Swimming was scheduled for most afternoons, either as lessons in the pool or general play in the camp’s “lake”, a large soupy pond near the edge of the property. Counsellors would follow their group of girls or boys to each activity, and supervise or instruct as required. My specialty was a workshop featuring Crocodile Dundee impersonations and some pretty lame bush songs. To kids coming from single-parent families and craving the closeness and attention that TV never seemed to give them, “Tie Me Kangaroo Down, Sport” actually had a freshness and fun about it. Their smiles and honesty got me through a few rough days when the stinking heat and tyrannical Ms Belvedere were riding my back.
Sunny Valley was packed by summer’s peak. There were rumours we were way over our daily limit, but this wasn’t for peons like me to be concerned about – Ms Belvedere had been looking for a reason to send me packing for a while and I wasn’t about to give her one by questioning her practices.
With the sheer number of children needing to cool off, many days saw the lake being preferred to the pool, simply because of its greater capacity.
I’ll tell the next bit about a particular day in July the way I remember it – and exactly the way I described it to the insurance people when interviewed in the days and weeks that followed.
All children in the camp (with the exception of babies) gleefully headed to the lake after lunch, towels in hand and their group counsellors close behind. The lake was divided into areas based on the children’s age and swimming ability, with each of the foreign and local counsellors being given an area to watch, in some cases two or three counsellors being responsible for an area. Craig, Sunny Valley’s head life saver, oversaw the entire lake from his wooden tower that rose above a rickety pier, and barked orders at the happy children, and occasionally a counsellor.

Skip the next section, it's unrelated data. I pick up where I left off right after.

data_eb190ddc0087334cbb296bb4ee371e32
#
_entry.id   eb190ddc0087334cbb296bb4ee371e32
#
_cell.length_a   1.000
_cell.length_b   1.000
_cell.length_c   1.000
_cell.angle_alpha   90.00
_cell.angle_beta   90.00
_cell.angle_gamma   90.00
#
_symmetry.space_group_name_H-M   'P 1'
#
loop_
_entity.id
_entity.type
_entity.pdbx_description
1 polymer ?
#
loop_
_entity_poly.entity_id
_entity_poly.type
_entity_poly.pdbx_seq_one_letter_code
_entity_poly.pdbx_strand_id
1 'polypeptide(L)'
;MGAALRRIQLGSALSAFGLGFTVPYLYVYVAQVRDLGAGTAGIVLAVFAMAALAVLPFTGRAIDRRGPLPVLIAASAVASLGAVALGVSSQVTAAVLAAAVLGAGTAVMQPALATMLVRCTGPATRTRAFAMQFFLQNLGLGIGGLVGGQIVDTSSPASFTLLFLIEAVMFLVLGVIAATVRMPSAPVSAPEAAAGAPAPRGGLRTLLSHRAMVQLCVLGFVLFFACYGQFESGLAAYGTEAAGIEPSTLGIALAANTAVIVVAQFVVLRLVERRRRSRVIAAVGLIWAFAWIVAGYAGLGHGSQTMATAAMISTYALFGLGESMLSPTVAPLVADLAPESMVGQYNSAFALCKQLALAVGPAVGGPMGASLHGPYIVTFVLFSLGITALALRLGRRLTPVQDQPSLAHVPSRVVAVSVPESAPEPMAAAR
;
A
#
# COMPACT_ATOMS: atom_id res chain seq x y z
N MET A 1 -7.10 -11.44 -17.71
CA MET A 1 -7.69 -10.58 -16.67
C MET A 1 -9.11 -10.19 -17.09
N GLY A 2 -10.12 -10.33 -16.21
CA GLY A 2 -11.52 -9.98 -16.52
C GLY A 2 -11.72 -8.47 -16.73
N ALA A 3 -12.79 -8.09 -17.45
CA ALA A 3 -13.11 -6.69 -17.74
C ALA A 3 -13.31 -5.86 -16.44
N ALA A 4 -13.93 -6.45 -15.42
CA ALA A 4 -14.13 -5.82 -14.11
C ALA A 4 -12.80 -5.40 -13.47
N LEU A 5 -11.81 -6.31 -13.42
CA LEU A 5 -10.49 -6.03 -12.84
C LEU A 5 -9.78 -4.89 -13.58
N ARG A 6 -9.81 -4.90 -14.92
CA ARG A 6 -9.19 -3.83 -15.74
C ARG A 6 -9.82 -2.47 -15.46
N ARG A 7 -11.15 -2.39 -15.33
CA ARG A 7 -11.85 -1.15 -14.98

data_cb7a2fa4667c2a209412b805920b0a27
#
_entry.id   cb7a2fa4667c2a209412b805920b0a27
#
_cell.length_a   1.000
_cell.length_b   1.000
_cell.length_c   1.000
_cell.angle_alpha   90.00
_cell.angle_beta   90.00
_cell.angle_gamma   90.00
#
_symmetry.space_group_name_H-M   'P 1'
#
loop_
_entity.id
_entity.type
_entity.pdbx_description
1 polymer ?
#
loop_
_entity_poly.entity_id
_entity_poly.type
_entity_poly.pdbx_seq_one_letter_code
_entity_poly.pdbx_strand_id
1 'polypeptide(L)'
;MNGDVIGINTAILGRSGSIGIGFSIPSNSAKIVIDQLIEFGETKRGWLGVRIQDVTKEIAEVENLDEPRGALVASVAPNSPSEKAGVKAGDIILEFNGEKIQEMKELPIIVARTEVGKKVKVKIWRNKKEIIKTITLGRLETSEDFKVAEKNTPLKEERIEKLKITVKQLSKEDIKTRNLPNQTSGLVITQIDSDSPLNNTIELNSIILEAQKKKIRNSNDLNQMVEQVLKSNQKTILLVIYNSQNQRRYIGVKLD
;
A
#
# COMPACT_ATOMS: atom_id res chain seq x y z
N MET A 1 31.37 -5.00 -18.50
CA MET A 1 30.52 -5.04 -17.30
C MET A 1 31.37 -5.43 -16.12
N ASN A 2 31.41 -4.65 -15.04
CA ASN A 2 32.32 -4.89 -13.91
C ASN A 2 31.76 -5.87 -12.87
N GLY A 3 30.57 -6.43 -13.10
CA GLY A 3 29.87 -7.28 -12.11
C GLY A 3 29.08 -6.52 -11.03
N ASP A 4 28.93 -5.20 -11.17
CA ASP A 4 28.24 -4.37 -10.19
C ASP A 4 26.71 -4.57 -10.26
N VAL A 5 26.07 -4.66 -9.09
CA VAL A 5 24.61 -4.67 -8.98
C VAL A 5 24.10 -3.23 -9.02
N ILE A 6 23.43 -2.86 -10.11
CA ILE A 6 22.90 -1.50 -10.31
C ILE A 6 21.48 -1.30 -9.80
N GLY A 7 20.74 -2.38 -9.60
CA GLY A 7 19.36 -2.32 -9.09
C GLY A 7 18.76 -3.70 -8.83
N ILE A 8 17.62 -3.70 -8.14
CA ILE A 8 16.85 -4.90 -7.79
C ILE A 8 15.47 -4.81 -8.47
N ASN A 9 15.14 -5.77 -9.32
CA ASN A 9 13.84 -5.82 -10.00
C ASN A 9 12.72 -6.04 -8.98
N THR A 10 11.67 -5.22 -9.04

Although sitting in the sun listening to the cheerful chatter of children at play might sound like a relaxing way to spend an afternoon, I found it slightly stressful. I was stationed in the far corner watching my current group – boys aged 11-13 – playing diving games in the deepest part of the lake. Four heads down… one, two, three… four heads back up. It wasn’t difficult, but I didn’t feel like I could let my attention stray for more than a second or two.
Further around to my right, Richard and Dubravko were being somewhat less diligent. Prone on a wooden jetty that separated the shallow toddler space from the rest of the lake, each was sun-baking, eyes closed, like they were on the beach at St Tropez. At one point Craig called out from his perch, reminding them that they were actually currently life guards and although there were many pairs of eyes watching the lake, they should at least put in a little more effort. Dubravko took the hint and, yawning, sat up and swiveled around so that he could at least feign interest in proceedings. Richard on the other hand was disinclined to move – in fact he barely acknowledged Craig’s existance. We were not even half way through our four month commitment, but Richard’s attitude hadn’t changed since day one.